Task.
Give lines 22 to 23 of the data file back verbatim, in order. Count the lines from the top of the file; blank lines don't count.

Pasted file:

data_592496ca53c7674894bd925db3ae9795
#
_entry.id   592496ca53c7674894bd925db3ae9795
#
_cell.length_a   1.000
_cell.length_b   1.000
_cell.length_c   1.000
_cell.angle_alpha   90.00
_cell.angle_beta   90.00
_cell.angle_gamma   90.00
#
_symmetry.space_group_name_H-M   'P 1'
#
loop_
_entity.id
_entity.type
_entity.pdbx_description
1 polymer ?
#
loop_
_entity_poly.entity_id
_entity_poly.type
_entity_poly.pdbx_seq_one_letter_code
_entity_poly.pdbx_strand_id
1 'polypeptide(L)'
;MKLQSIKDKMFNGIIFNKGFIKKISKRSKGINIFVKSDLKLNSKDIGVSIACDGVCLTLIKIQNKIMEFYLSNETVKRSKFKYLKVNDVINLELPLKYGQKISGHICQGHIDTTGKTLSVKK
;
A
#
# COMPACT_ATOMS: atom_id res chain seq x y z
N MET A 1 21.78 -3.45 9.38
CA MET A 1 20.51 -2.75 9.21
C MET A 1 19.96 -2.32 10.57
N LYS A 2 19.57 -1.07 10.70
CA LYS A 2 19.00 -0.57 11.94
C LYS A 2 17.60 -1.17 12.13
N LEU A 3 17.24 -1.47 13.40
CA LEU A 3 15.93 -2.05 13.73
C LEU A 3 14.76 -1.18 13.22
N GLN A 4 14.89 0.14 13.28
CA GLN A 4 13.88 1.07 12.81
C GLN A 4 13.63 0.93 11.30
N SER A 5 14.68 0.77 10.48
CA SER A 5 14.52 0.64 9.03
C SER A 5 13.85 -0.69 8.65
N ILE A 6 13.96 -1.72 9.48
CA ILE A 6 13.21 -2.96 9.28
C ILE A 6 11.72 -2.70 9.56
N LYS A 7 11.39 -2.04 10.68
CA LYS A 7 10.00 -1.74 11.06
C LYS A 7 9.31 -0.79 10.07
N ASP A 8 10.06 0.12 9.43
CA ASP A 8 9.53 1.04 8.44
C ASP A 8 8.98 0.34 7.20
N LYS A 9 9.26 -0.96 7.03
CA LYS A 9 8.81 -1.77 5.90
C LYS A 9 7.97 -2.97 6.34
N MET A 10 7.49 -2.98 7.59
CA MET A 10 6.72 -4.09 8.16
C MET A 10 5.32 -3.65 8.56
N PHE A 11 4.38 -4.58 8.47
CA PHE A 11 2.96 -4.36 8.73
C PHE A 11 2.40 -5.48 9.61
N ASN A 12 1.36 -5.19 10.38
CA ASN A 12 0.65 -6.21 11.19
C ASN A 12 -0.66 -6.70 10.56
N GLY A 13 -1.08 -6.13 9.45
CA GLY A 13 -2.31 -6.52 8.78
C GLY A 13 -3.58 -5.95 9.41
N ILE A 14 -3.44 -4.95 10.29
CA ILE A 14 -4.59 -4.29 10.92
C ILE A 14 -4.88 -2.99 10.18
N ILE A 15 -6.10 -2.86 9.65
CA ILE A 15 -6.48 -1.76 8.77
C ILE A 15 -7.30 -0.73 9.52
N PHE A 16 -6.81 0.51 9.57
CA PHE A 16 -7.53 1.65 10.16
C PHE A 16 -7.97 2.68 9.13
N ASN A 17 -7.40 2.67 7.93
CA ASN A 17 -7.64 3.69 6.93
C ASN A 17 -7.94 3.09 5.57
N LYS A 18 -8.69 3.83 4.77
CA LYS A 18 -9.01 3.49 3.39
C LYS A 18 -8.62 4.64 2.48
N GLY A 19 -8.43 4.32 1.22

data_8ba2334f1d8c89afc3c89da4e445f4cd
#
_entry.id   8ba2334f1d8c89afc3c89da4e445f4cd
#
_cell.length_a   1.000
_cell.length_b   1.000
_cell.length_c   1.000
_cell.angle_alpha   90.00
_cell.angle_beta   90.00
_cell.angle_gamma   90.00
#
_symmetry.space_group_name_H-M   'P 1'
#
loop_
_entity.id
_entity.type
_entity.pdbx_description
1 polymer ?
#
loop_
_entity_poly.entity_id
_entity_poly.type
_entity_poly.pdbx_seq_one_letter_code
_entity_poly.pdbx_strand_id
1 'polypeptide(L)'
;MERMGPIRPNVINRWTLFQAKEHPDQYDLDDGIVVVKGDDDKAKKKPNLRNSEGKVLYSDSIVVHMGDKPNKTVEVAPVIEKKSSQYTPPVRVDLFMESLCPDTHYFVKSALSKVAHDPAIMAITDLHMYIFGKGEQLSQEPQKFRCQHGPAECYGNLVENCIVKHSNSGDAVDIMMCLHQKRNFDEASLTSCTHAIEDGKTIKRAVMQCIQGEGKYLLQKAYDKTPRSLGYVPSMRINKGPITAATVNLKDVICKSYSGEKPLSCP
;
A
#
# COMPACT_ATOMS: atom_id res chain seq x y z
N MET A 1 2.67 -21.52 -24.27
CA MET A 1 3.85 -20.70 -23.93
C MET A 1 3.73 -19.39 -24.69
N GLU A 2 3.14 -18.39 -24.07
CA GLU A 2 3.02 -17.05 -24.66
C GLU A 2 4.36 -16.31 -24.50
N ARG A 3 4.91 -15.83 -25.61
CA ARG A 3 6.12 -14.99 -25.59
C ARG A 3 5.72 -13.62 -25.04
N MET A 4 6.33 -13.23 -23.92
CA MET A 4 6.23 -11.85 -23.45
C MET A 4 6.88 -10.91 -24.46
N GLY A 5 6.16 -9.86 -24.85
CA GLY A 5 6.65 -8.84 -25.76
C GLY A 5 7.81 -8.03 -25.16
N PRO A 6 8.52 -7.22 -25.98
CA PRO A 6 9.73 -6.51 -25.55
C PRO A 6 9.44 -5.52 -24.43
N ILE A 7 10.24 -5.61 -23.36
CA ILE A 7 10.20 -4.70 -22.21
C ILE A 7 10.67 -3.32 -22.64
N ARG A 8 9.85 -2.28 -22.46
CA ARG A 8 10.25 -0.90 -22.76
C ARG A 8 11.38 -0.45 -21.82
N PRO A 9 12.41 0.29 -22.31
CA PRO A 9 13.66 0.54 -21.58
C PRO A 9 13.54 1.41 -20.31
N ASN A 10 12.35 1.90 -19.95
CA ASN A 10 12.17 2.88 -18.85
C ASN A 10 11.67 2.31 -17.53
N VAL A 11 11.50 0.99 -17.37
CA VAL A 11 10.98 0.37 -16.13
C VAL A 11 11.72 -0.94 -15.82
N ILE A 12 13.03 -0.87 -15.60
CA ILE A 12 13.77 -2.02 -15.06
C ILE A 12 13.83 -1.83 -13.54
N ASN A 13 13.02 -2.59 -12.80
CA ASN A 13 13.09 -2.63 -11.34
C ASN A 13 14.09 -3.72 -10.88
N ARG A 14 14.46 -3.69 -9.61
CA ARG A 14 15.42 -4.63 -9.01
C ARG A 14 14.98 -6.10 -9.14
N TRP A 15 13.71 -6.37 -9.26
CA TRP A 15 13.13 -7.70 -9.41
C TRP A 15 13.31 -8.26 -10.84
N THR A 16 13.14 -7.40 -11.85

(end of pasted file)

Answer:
_entity_poly.type
_entity_poly.pdbx_seq_one_letter_code